Thursday, January 29, 2009
The proliferation Jimmy Tamborello is well documented. From his work as Dntel, James Figurine, Figurine and the cross-over success of Postal Service, Jimmy's talent and work ethic have propelled him to the forefront of the independent music scene. With Dntel being signed to Subpop, his James Figurine releases on Plug Research, his regular radio program on Dublab and countless other creative projects, Jimmy Tamborello continues the process of refining his forward-looking art and pushing himself forward.
Architects and Heroes had the opportunity to catch up with Jimmy, and here's the result.
1. How did you get started producing music? Who were some of your influences?
When I was in 7th or 8th grade my dad bought some home studio equipment (he played sax and flute as a hobby and was interested in recording his own songs). After school, my friends and I started using the equipment and making songs and creating bands just for fun. I was just becoming a big fan of music and it was exciting to realize I had the tools to make my own. I think my parents bought me my first sampler a few years later and my interest kept growing from there. Early on my biggest influences were 80s techno pop like new order and the pet shop boys and then a little later it was a lot of industrial music, especially skinny puppy.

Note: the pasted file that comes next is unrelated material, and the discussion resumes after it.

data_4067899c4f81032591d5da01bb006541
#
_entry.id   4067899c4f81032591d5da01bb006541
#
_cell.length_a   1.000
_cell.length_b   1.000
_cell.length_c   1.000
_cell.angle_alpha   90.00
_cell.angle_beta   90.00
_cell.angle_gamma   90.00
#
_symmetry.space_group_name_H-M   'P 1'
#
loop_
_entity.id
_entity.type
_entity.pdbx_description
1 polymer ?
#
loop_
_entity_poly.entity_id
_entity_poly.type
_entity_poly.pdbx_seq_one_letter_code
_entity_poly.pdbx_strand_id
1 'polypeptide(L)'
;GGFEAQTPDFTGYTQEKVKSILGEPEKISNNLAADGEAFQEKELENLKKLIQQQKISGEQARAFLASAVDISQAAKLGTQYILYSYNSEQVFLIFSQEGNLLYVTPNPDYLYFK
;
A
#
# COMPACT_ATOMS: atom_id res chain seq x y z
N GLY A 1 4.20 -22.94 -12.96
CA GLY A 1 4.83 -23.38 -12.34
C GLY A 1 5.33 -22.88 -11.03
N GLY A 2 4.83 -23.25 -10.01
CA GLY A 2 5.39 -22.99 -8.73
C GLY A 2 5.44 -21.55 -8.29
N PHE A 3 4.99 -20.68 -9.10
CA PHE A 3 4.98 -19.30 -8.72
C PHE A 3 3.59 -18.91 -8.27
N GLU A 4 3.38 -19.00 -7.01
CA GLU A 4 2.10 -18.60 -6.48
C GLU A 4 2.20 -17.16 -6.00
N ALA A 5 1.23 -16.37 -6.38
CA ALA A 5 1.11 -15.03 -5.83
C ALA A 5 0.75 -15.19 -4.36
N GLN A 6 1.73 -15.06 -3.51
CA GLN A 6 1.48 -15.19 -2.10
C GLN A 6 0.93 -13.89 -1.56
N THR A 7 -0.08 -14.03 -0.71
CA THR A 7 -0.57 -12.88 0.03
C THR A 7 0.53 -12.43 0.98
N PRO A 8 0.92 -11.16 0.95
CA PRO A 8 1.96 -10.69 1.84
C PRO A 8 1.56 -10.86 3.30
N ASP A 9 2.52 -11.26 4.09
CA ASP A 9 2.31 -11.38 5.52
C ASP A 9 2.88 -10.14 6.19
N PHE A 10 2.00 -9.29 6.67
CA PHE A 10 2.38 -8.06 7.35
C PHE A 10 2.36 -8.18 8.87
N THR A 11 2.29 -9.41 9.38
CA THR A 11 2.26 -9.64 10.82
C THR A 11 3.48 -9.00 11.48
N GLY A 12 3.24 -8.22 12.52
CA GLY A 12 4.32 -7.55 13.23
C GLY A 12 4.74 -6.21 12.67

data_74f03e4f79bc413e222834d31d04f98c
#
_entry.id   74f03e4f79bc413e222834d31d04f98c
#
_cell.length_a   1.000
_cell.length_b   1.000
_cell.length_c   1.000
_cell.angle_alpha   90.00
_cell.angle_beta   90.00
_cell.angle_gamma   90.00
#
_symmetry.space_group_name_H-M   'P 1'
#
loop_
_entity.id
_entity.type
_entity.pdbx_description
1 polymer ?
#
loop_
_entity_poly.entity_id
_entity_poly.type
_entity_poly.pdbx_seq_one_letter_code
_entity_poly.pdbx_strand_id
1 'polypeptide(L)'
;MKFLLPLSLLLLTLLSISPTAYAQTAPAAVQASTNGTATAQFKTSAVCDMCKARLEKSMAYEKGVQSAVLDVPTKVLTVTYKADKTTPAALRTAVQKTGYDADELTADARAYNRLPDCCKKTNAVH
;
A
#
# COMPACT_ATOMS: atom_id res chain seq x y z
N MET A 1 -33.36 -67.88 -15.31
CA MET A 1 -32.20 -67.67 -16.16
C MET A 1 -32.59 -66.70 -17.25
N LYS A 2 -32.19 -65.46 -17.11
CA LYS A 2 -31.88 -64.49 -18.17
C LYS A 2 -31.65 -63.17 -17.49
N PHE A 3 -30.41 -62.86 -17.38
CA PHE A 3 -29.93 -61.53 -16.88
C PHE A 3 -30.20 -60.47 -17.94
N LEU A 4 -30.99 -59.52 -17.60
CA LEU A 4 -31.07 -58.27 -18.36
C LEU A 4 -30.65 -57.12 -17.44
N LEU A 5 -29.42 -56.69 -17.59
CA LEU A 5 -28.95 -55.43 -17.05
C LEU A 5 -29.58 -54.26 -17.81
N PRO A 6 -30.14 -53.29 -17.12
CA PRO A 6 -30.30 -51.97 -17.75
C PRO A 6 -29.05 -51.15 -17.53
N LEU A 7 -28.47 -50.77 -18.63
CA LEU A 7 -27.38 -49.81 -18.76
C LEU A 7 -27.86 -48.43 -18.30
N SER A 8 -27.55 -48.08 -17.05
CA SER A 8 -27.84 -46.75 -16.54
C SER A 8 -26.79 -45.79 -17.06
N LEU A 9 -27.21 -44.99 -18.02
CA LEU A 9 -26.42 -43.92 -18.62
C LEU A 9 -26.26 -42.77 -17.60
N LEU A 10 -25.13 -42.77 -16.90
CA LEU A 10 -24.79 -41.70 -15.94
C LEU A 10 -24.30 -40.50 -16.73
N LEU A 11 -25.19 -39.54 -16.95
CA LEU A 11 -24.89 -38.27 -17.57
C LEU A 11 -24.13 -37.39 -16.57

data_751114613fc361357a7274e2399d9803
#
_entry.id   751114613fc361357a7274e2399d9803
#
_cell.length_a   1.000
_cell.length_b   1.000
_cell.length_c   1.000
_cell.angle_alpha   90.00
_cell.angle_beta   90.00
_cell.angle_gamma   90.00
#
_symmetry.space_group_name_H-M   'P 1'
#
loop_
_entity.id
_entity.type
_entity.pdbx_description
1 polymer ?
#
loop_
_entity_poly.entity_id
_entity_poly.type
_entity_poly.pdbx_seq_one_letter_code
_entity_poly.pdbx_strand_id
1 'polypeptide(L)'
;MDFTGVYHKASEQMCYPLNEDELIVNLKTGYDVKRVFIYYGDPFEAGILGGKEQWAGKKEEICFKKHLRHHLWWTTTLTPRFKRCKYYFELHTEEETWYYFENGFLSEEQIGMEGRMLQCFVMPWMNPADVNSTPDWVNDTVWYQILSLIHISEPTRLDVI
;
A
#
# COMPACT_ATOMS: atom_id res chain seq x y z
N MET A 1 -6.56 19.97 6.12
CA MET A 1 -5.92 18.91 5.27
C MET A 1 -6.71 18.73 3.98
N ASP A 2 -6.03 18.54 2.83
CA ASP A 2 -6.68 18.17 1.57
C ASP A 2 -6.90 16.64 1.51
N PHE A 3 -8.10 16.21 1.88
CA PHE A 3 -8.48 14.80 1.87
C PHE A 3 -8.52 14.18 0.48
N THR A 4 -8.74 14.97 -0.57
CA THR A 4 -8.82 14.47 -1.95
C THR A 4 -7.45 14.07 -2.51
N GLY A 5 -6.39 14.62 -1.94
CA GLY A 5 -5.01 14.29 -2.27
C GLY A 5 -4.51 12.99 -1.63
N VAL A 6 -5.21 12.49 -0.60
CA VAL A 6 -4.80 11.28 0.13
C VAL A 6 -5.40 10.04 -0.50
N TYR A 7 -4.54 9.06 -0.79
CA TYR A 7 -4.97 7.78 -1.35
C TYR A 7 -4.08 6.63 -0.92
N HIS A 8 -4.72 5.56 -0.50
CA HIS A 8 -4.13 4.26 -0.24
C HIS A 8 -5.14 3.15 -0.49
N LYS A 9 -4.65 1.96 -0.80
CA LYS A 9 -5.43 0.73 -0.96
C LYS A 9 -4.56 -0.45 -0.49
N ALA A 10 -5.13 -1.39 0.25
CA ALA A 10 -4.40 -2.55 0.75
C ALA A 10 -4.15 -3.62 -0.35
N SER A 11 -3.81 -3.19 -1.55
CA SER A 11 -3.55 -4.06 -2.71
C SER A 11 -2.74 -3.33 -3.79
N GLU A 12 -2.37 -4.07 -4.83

2. You've recorded under a number of pseudonyms and in a number of collaborative projects. Has this be a conscious decision? Do you like having a number of different outlets to try different things musically?
From the start with my friends in high school it was part of the game to come up with band names and characters, so that probably influenced my tendency to keep coming up with new projects and new names all the time. But also I’m interested in making a lot of different kinds of music and I’d feel bad if someone who enjoyed Figurine’s techno pop bought the new Figurine album and it was all noise…
Oh and also I end up working with different configurations of friends so that also leads to different band names even though most of them could barely be considered bands.
(*A side note from A+H, I've got the Antihouse record that came out on Visible Records, and still listen to it. Honestly, I've only recently realized it was you who produced it.)
That’s crazy! I feel like that’s the first time I’ve heard of anybody actually having that besides me and david and our families. -J
3. What projects do you currently have in the works?
I’ve been doing a bunch of cover songs under the James Figurine moniker and posting one a month on my website for people to download for free. It’s been a good way to keep busy and mess around with different production ideas without having to worry about the hard part (writing songs and lyrics especially). The January post will be the last cover post and I think I’m going to clean up the 10 tracks I’ve collected and turn it into a low-key release.